Talking tech since 2003

I’ve taken some time to think about a some things the past few days.

Namely, how these days there are two major things we take for granted here in the US: Power/Electricity and Internet. With Hurricane Sandy passing over most of the tri-state area, and wiping out the power along with it, I was reminded just how important both of those things actually are. I was also reminded just how difficult it is to live without one of them, let alone both of them at the same time. Another thing I was reminded of is how some of these complex systems are very interconnected and how reliant they all are on power.

When the power goes out across the board, cell towers also go out, making it very difficult for people to obtain cellular service. And without cell service, people feel very disconnected. If the phone companies are serious about getting rid of landlines, they need to make sure cell service can withstand power outages, because that old spiral corded phone that you make fun of sitting at your parents house in the cabinet is the only thing that will work flawlessly during a power outage — that needs to change.

The same problem seems to occur with many cable systems. Our local cable provider, Cablevision/Optimum has been experiencing outages in several areas due to issues with their equipment and also because of power outages. Whereas, systems such as Verizon’s FiOS which usually start the fiber line directly within the customers house typically can resume services (Internet, TV, phone) upon power restoration (provided none of the equipment was damaged with the outage).

There’s no question about it, it’s tough living without power and Internet.

But is it our fault we can’t function well without power?

After all, people functioned for thousands of years prior to electricity being invented, yet now we can barely go one day without the modern marvel. The thing is, I don’t think it is our fault and I don’t think we should be expected to be able to live without it just because people in past did.

The result of not having power is crushing, mentally/emotionally and also economically. From a mental/emotional standpoint, there is only so long that people can really go without having power and all the things that come with it, the most important obviously being, heat and hot water for when its cold or air conditioning for when its hot. After a certain period of time — 7 days? 10 days? — it becomes a real problem. People have thresholds and once those thresholds are reached, they snap.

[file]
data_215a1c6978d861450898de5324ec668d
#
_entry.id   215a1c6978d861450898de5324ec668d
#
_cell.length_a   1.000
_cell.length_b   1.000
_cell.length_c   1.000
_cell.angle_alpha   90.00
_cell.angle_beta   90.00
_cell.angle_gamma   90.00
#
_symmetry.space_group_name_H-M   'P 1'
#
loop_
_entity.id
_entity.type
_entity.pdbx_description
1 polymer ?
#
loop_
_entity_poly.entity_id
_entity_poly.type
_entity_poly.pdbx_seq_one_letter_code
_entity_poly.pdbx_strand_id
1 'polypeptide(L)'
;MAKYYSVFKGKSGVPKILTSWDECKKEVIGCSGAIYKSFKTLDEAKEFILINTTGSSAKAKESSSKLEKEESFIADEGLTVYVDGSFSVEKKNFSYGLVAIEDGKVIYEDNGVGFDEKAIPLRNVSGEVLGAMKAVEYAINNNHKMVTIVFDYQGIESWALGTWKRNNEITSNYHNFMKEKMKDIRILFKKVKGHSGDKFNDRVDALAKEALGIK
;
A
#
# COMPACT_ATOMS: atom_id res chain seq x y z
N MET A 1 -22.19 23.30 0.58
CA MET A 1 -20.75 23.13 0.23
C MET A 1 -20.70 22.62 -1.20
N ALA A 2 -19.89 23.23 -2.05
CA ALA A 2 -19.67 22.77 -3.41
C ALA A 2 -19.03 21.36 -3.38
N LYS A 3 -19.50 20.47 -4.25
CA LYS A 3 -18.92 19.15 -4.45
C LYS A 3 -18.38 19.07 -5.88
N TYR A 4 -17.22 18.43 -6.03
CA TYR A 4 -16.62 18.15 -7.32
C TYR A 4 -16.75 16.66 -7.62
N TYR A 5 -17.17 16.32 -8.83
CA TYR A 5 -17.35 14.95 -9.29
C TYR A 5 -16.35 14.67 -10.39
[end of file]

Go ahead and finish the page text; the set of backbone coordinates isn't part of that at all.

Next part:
From an economic standpoint, people are unable to get work done or in some cases some people can’t even get to work when the power is out. Not only that, but I’m sure there is a loss of productivity. The loss of productivity may be from people chatting more than usual about their situation and the recent news/events or from people who are still stuck in “crisis mode” because they don’t have power at home.

I hate to say it, but all of this makes you wonder just how vulnerable the country is to an attack on our power grid, however, I’ll save that discussion for another time.

We have been accustomed to having electricity, heat, air conditioning, and hot water for showers and baths, for a very long time. And we have also become accustomed to having access to the Internet whenever we want for almost 15 to 20 years at this point. When all of that is taken away with one gust of wind, it sucks — to put it bluntly.

It also sucks when the company in charge of restoring the power isn’t transparent or accurate with power restoration timelines. The Long Island Power Authority (LIPA), the company in charge of power on Long Island (where I live), is quite frankly, the worst of the worst when it comes to utility companies. The lack of transparency and care for customers is beyond frightening — if you don’t believe me, just check their Facebook page.

Utility companies like LIPA need to be held accountable for their slow restoration times because it’s just unacceptable to be without power for this long in today’s society. Too many things rely on power, without it, you cannot live a normal life. It’s impossible.

At this point, many people have been 10 full days without power and LIPA has been anything but helpful to them. I feel bad for them, I also feel bad for the people who have had power restored but will likely lose it again due to this new storm. I just hope I’m not one of those people.


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